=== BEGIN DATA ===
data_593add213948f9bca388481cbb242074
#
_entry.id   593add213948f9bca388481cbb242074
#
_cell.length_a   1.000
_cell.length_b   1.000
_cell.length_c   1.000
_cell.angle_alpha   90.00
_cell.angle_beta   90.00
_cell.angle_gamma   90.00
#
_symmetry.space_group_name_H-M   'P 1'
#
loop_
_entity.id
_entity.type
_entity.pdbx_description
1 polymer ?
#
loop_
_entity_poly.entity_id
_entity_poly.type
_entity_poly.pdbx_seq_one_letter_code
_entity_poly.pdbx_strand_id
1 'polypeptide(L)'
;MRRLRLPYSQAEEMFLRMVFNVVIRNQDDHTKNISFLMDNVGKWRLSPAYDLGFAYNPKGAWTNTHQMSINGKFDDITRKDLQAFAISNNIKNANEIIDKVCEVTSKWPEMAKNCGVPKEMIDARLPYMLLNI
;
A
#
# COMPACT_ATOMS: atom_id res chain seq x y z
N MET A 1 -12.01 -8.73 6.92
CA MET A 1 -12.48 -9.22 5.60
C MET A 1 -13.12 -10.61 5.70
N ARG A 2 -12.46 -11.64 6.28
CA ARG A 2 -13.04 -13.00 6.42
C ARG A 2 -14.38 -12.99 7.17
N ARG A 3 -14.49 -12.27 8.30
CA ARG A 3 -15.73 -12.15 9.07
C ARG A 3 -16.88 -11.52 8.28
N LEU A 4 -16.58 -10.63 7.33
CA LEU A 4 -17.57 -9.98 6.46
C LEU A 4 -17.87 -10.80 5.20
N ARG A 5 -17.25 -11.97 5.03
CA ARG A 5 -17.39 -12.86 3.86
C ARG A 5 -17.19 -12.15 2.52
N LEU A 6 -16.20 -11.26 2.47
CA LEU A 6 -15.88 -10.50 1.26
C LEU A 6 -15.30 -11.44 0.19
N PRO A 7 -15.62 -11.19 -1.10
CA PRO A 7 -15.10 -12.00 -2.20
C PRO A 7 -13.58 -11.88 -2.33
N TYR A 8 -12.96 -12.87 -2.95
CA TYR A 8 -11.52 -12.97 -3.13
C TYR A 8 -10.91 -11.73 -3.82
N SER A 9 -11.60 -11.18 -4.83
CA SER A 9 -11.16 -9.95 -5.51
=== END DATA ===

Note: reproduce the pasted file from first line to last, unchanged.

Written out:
data_593add213948f9bca388481cbb242074
#
_entry.id   593add213948f9bca388481cbb242074
#
_cell.length_a   1.000
_cell.length_b   1.000
_cell.length_c   1.000
_cell.angle_alpha   90.00
_cell.angle_beta   90.00
_cell.angle_gamma   90.00
#
_symmetry.space_group_name_H-M   'P 1'
#
loop_
_entity.id
_entity.type
_entity.pdbx_description
1 polymer ?
#
loop_
_entity_poly.entity_id
_entity_poly.type
_entity_poly.pdbx_seq_one_letter_code
_entity_poly.pdbx_strand_id
1 'polypeptide(L)'
;MRRLRLPYSQAEEMFLRMVFNVVIRNQDDHTKNISFLMDNVGKWRLSPAYDLGFAYNPKGAWTNTHQMSINGKFDDITRKDLQAFAISNNIKNANEIIDKVCEVTSKWPEMAKNCGVPKEMIDARLPYMLLNI
;
A
#
# COMPACT_ATOMS: atom_id res chain seq x y z
N MET A 1 -12.01 -8.73 6.92
CA MET A 1 -12.48 -9.22 5.60
C MET A 1 -13.12 -10.61 5.70
N ARG A 2 -12.46 -11.64 6.28
CA ARG A 2 -13.04 -13.00 6.42
C ARG A 2 -14.38 -12.99 7.17
N ARG A 3 -14.49 -12.27 8.30
CA ARG A 3 -15.73 -12.15 9.07
C ARG A 3 -16.88 -11.52 8.28
N LEU A 4 -16.58 -10.63 7.33
CA LEU A 4 -17.57 -9.98 6.46
C LEU A 4 -17.87 -10.80 5.20
N ARG A 5 -17.25 -11.97 5.03
CA ARG A 5 -17.39 -12.86 3.86
C ARG A 5 -17.19 -12.15 2.52
N LEU A 6 -16.20 -11.26 2.47
CA LEU A 6 -15.88 -10.50 1.26
C LEU A 6 -15.30 -11.44 0.19
N PRO A 7 -15.62 -11.19 -1.10
CA PRO A 7 -15.10 -12.00 -2.20
C PRO A 7 -13.58 -11.88 -2.33
N TYR A 8 -12.96 -12.87 -2.95
CA TYR A 8 -11.52 -12.97 -3.13
C TYR A 8 -10.91 -11.73 -3.82
N SER A 9 -11.60 -11.18 -4.83
CA SER A 9 -11.16 -9.95 -5.51